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I have to input my password when I try to download something and when I open Software Manager. Is there any way that I can skip that?

I was using the command line to download f.lux, and it was weird that I had to keep giving my password when I have to add or remove a program. My laptop is at home 24/7 and a password can't protect my laptop from (physical) theft so I usually don't keep one. I just made the jump from Windows (10) so could you guys keep it a little simple?

  • I don't use mint, so I'm not sure, but it might be using sudoers; you could add a NOPASSWD flag to your sudoers entry, if so. – Jeff Schaller Feb 18 '16 at 12:01
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    Please edit your question and include i) what graphical environment you are using; ii) How you are downloading. From your browser? The command line? What are you downloading? Yes, you can skip entering your password when you open the Software Manager (although it's not a good idea, do you really want anyone to be ab;e to install/remove software from your machine?). If you edit your question to give the details I asked for, we should be able to help. – terdon Feb 18 '16 at 12:05
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Yes you can remove your password from popup authentication, as well as remove passwords in general or your keyring. I would not recommend any of this as it is a security risk however if you wish you can follow the following after typing sudo visudo

NOPASSWD

If you don’t want to be prompted for any password while running sudo then we can use the NOPASSWD parameter on a particular entry:

admin ALL = NOPASSWD: ALL

this parameter is the opposite of the default PASSWD and will no longer require any password for the user “admin” while running 'sudo'. This can be of useful while running scripts that will launch 'sudo' (in this case I would recommend to enable NOPASSWD only for the needed commands), or just if you don’t want to keep typing the password. Obviously with this commodity, you will reduce the security of sudo: if someone hacks the “admin” account then this can be easily used to gain root privileges.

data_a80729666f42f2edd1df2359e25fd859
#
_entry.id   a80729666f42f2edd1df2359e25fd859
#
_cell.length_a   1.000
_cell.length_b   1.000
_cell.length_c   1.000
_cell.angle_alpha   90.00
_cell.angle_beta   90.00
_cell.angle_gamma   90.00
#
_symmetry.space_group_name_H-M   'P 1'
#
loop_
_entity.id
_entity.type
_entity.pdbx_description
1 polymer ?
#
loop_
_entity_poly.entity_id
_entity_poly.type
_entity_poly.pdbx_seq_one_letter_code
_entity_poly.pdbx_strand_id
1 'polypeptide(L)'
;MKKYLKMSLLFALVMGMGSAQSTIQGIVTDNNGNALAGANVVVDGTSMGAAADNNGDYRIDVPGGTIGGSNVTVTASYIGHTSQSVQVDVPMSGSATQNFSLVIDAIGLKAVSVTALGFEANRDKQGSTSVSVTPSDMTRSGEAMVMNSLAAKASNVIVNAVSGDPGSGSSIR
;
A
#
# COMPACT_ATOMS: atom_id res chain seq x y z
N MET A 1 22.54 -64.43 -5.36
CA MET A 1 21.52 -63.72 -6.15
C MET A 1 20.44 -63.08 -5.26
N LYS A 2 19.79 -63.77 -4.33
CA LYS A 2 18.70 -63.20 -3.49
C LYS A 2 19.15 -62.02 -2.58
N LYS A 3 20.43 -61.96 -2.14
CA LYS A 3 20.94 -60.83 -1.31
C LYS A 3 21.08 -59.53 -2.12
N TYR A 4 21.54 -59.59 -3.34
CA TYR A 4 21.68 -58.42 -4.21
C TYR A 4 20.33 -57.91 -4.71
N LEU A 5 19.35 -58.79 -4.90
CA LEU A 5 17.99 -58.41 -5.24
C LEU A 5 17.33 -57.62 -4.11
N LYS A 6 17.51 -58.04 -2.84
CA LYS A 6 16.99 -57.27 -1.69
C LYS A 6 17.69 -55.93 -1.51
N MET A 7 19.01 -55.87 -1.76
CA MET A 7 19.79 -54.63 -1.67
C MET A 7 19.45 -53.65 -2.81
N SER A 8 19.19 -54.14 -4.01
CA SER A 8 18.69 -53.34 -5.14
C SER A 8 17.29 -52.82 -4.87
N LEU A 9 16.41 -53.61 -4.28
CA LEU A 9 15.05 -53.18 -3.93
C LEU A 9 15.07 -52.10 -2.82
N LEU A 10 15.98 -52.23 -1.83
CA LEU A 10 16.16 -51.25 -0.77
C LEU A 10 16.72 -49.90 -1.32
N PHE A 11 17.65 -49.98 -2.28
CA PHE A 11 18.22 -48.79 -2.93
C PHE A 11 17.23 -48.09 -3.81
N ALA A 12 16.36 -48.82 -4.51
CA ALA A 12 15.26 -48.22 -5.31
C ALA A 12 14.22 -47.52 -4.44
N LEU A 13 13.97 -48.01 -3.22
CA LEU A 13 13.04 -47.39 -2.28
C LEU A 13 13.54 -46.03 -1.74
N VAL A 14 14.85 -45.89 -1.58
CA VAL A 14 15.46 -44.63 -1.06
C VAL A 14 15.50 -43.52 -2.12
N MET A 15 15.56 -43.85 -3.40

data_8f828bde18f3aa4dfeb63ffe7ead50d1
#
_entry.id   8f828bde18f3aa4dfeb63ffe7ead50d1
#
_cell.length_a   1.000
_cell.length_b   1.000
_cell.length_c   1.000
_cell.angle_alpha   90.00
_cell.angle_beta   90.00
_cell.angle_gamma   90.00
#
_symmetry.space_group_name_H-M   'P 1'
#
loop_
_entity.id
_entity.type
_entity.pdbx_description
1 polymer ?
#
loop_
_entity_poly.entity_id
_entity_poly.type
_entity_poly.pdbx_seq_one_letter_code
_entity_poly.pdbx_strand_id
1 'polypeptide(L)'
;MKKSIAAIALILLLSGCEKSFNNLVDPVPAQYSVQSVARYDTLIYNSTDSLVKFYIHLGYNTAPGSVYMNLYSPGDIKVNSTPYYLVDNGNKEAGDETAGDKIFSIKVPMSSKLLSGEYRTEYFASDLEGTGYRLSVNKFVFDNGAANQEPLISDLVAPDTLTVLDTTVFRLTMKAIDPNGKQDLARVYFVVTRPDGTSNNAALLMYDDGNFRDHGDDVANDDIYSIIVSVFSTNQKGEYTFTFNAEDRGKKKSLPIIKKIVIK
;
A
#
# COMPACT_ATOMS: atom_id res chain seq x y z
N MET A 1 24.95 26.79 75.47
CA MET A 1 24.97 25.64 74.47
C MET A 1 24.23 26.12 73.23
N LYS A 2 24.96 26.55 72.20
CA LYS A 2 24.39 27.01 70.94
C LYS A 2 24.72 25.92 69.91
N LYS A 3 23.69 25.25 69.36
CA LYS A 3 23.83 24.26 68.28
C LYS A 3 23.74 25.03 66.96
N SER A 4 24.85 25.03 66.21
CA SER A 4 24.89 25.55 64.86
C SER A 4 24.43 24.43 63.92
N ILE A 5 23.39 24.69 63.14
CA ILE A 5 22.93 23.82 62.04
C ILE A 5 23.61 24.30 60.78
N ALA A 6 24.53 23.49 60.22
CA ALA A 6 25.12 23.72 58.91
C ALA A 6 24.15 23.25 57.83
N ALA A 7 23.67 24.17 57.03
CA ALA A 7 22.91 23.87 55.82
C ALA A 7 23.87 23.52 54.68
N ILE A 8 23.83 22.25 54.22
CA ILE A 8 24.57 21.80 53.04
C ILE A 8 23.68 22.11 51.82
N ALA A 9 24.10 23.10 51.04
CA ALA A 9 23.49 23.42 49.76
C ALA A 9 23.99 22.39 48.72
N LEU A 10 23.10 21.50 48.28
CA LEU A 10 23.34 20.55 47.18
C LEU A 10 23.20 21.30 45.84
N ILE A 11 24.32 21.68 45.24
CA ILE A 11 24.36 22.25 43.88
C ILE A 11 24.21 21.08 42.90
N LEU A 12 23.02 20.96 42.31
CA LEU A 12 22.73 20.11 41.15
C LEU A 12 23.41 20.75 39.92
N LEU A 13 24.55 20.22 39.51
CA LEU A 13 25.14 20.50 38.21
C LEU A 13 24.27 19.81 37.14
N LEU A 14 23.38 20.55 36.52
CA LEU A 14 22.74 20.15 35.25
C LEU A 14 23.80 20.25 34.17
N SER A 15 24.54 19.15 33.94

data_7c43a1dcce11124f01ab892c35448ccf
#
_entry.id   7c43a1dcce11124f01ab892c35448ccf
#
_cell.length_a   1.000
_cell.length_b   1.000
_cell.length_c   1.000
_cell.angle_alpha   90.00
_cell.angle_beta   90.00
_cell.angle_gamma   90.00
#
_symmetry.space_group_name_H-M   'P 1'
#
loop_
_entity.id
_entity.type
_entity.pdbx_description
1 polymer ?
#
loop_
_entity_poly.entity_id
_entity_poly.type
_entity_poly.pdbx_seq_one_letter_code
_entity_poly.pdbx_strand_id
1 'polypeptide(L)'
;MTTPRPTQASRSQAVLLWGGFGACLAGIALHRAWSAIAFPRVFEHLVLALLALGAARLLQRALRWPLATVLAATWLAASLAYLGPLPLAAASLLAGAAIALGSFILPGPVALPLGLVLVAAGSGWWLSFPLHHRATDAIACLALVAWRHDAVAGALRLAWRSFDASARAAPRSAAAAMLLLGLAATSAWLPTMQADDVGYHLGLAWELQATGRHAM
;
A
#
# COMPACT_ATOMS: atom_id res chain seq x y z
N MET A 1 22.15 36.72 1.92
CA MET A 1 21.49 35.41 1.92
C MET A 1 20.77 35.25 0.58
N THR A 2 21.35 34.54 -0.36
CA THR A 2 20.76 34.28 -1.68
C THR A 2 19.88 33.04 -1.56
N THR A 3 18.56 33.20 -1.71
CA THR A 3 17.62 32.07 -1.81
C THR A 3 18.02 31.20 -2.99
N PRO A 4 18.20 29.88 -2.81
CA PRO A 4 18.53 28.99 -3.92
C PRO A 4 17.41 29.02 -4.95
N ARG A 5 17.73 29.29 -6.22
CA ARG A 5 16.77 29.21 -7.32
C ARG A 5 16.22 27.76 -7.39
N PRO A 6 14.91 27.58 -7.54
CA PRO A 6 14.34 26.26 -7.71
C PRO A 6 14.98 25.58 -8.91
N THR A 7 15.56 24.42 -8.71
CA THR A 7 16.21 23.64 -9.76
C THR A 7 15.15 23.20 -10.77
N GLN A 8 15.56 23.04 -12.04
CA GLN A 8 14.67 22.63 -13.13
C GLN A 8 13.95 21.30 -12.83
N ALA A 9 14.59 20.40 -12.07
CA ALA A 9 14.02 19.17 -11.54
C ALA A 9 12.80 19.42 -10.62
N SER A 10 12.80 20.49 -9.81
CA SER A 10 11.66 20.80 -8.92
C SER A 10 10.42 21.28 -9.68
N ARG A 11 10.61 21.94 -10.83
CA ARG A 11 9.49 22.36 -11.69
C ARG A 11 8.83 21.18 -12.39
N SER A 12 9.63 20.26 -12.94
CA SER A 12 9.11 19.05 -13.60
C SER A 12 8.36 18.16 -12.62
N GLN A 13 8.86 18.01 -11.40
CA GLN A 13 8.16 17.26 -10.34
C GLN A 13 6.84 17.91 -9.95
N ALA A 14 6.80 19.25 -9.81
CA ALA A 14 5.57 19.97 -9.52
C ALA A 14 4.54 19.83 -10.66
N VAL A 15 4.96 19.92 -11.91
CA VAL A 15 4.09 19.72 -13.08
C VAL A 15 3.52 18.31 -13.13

Authenticate

Another option that can be used to control the prompt for a password is the global flag: authenticate. This is by default ON and this means that it will ask the user to authenticate with a password. This can be overwritten as seen above with the 'NOPASSWD' on a particular entry. If we want to disable it globally, this can be done with:

Defaults    !authenticate

Once set, this will disable authentication for all users that use the defaults like our “admin” sample from above. It can be overwritten on particular definition by setting the 'PASSWD' parameter:

admin    ALL=(ALL) PASSWD: ALL

Note: this post doesn’t recommend you to disable the passwords usage in sudo (this is not a good idea, by the way), but just to show you what options are available and how you can use them. Knowing the security implications of disabling password usage in sudo, use them wisely based on your particular needs.

  • This is what I get when I input "sudo visudo": ___ ~/Desktop $ sudo visudo NOPASSWD..... [sudo] password for ___: ..... usage: visudo [-chqsV] [-f sudoers] [-x file]...... am I doing it right? – Ballom Feb 18 '16 at 14:24
  • Yes it simply telling you what yoi can do with root you are editing sudoers. You may also run with sudo su – DnrDevil Feb 18 '16 at 14:43
  • As before i wouldn't recommend running anything as root if you dont know what you are doing, you can corrupt your entire system if you type the wrong thing by mistake. – DnrDevil Feb 18 '16 at 14:51
  • oook then.... I just made the jump from W10 -> Linux and didnt think that linux could this easily get corrupted.... this is turning out to be harder than I expected it to be.... – Ballom Feb 18 '16 at 15:09

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